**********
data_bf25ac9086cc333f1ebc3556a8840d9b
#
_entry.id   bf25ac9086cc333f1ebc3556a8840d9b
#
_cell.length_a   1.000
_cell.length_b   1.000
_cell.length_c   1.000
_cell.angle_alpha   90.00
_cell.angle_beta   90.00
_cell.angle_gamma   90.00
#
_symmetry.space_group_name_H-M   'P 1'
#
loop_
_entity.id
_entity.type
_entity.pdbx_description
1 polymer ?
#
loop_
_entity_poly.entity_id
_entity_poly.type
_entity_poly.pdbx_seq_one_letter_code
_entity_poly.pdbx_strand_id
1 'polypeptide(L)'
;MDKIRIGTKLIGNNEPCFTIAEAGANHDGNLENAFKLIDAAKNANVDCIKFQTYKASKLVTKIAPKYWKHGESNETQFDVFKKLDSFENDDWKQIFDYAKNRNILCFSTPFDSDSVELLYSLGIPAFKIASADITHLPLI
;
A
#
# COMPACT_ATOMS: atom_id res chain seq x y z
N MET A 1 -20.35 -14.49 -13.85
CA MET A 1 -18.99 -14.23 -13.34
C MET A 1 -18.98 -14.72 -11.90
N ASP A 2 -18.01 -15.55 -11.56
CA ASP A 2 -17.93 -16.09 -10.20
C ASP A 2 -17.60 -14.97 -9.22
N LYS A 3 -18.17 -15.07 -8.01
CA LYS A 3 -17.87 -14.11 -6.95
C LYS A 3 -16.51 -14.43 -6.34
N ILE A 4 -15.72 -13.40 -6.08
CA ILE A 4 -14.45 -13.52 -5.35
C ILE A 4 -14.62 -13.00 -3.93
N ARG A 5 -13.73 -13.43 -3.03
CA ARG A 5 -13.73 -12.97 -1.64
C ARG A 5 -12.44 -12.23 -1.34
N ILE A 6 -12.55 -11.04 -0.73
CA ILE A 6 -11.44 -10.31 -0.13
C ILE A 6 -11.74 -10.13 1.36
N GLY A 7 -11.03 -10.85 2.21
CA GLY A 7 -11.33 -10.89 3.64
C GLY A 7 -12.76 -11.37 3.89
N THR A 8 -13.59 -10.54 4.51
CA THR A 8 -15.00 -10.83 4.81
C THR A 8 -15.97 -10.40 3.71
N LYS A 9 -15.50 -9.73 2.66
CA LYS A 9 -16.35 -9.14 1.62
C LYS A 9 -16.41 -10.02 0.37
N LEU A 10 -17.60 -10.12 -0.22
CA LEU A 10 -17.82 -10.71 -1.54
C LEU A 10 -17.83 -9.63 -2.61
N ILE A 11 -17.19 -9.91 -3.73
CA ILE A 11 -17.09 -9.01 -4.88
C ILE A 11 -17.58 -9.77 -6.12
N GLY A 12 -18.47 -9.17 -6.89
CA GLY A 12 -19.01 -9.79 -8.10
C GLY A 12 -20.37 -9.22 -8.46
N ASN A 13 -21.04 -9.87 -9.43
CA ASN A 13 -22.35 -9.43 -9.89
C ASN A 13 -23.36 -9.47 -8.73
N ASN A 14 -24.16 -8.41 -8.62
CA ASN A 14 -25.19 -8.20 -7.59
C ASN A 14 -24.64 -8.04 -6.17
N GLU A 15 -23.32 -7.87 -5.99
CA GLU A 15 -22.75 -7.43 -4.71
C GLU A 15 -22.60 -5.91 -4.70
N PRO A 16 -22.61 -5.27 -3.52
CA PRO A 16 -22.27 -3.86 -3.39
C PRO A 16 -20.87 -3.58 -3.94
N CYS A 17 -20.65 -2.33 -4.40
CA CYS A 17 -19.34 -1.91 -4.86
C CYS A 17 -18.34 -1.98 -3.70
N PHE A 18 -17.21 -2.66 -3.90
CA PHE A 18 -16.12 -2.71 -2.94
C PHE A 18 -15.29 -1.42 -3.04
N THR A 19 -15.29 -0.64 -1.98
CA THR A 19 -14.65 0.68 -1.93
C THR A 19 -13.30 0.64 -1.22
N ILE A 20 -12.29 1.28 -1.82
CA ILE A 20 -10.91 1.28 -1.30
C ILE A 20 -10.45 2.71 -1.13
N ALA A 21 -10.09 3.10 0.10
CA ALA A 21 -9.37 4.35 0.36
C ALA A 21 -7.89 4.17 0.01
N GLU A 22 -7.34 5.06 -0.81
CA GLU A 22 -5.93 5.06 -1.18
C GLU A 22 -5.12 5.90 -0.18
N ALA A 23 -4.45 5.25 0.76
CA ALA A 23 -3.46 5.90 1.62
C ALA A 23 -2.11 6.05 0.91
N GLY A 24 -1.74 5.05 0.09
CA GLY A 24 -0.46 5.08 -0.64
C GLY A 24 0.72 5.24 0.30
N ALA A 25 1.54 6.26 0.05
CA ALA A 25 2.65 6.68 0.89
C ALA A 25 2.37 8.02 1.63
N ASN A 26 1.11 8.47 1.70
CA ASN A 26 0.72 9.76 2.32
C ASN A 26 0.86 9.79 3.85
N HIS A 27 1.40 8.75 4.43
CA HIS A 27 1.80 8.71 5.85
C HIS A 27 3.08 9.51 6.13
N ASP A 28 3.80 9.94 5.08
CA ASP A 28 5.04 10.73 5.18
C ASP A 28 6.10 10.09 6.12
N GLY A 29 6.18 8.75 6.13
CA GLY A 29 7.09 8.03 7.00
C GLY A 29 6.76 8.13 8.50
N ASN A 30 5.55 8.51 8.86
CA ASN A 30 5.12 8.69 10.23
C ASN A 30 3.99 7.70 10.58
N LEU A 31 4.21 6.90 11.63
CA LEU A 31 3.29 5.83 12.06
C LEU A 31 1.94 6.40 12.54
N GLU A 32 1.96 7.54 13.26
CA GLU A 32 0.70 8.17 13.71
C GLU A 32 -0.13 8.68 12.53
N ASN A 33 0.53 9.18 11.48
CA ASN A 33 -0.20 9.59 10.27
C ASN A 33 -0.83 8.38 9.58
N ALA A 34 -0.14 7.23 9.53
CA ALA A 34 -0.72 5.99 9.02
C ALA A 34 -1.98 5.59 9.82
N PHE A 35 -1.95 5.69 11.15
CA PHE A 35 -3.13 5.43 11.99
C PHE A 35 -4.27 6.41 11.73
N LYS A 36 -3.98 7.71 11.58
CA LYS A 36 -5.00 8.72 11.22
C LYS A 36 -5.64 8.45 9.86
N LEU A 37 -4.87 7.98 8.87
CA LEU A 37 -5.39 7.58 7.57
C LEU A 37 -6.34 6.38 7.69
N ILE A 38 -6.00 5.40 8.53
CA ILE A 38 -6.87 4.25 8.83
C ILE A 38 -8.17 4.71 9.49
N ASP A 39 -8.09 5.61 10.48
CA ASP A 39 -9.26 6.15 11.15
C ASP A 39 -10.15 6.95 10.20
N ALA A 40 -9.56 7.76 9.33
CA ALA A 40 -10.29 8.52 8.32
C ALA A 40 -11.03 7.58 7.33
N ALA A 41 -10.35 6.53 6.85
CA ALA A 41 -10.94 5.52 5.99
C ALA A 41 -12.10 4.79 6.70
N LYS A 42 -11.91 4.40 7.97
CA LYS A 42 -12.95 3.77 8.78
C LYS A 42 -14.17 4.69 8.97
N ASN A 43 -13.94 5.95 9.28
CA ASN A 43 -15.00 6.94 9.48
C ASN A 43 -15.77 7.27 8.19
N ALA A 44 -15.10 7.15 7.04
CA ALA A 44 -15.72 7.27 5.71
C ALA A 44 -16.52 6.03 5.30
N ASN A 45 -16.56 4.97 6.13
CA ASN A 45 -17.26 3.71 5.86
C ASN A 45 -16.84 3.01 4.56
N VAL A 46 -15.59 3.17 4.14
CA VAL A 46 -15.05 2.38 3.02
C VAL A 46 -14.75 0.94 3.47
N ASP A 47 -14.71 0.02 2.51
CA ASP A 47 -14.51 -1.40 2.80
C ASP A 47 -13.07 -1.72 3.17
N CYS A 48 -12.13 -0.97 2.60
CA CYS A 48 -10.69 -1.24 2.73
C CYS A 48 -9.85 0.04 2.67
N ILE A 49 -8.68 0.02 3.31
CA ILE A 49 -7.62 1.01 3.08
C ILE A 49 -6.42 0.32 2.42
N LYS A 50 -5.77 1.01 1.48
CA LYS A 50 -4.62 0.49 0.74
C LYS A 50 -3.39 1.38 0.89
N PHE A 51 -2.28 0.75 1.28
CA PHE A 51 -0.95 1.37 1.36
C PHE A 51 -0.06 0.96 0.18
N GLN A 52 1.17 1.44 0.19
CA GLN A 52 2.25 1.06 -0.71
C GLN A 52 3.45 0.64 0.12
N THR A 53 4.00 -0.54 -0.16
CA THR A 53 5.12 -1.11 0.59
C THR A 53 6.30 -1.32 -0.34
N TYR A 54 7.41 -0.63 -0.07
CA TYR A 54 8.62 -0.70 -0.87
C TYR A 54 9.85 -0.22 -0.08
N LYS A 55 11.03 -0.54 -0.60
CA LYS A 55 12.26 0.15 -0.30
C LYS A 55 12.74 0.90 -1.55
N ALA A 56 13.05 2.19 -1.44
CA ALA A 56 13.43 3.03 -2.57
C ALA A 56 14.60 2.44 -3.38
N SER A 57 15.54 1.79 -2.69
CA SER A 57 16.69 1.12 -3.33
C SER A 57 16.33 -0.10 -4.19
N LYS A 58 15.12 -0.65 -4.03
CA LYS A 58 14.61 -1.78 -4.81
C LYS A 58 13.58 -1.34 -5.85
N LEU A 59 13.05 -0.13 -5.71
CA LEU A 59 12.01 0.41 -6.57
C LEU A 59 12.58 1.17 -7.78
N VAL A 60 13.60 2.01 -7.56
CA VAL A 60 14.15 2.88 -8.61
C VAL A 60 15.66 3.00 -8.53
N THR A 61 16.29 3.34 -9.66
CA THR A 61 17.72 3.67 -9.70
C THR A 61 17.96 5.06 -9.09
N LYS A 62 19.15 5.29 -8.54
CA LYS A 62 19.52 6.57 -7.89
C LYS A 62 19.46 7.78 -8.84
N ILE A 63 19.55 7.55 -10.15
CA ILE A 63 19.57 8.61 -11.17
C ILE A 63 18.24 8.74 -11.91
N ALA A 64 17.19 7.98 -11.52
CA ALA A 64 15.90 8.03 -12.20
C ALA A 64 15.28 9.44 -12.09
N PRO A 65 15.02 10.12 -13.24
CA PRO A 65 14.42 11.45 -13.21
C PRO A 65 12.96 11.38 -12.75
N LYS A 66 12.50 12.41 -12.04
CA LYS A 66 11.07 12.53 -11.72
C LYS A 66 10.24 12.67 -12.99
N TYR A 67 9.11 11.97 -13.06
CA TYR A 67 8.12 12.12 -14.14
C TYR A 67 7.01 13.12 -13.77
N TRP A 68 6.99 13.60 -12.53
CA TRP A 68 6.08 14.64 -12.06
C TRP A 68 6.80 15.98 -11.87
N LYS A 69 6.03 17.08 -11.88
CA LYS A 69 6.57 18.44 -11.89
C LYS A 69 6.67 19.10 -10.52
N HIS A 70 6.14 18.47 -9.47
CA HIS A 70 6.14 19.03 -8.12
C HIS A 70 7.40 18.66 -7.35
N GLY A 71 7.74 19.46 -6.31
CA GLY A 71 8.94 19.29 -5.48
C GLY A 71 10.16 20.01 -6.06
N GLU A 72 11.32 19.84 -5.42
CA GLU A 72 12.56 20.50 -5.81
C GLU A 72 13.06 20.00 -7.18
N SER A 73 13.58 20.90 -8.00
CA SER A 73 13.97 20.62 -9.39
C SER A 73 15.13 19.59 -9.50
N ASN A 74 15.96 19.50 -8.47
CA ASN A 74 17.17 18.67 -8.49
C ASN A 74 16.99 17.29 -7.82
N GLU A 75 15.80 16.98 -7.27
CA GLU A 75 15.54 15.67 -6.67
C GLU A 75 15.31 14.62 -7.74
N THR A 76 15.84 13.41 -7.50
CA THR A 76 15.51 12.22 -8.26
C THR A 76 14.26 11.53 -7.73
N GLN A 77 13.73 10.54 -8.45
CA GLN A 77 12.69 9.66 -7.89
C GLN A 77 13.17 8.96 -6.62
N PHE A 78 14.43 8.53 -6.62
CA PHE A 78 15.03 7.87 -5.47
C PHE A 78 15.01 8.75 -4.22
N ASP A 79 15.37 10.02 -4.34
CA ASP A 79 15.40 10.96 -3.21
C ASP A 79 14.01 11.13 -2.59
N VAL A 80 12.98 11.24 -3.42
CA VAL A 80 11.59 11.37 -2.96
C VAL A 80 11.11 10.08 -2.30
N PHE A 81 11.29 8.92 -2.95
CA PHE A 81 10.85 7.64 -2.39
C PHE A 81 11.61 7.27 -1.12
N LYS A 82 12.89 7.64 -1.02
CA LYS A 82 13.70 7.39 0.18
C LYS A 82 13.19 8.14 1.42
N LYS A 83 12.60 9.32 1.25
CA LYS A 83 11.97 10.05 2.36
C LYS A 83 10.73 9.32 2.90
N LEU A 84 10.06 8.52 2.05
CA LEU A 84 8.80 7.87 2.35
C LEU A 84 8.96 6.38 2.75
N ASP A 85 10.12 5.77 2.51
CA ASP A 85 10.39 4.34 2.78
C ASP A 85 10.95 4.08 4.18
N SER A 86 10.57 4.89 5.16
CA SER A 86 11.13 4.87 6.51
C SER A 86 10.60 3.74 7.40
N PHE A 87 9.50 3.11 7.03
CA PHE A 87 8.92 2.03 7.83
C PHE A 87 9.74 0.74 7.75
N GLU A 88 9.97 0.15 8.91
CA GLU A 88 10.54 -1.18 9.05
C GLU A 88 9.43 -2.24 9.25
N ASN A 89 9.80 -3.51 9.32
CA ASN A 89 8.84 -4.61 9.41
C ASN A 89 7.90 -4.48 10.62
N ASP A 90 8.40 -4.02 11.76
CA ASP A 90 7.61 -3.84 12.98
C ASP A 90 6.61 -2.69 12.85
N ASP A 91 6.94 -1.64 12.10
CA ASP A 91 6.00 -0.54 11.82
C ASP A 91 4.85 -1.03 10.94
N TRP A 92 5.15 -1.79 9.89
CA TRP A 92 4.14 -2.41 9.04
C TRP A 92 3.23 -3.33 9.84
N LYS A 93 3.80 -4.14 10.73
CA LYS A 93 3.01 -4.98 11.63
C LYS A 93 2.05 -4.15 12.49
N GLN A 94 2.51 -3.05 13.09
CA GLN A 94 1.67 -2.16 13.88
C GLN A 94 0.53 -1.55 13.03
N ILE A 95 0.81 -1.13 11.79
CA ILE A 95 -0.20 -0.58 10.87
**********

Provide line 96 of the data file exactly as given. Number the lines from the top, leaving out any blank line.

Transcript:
C GLU A 22 -5.12 5.90 -0.18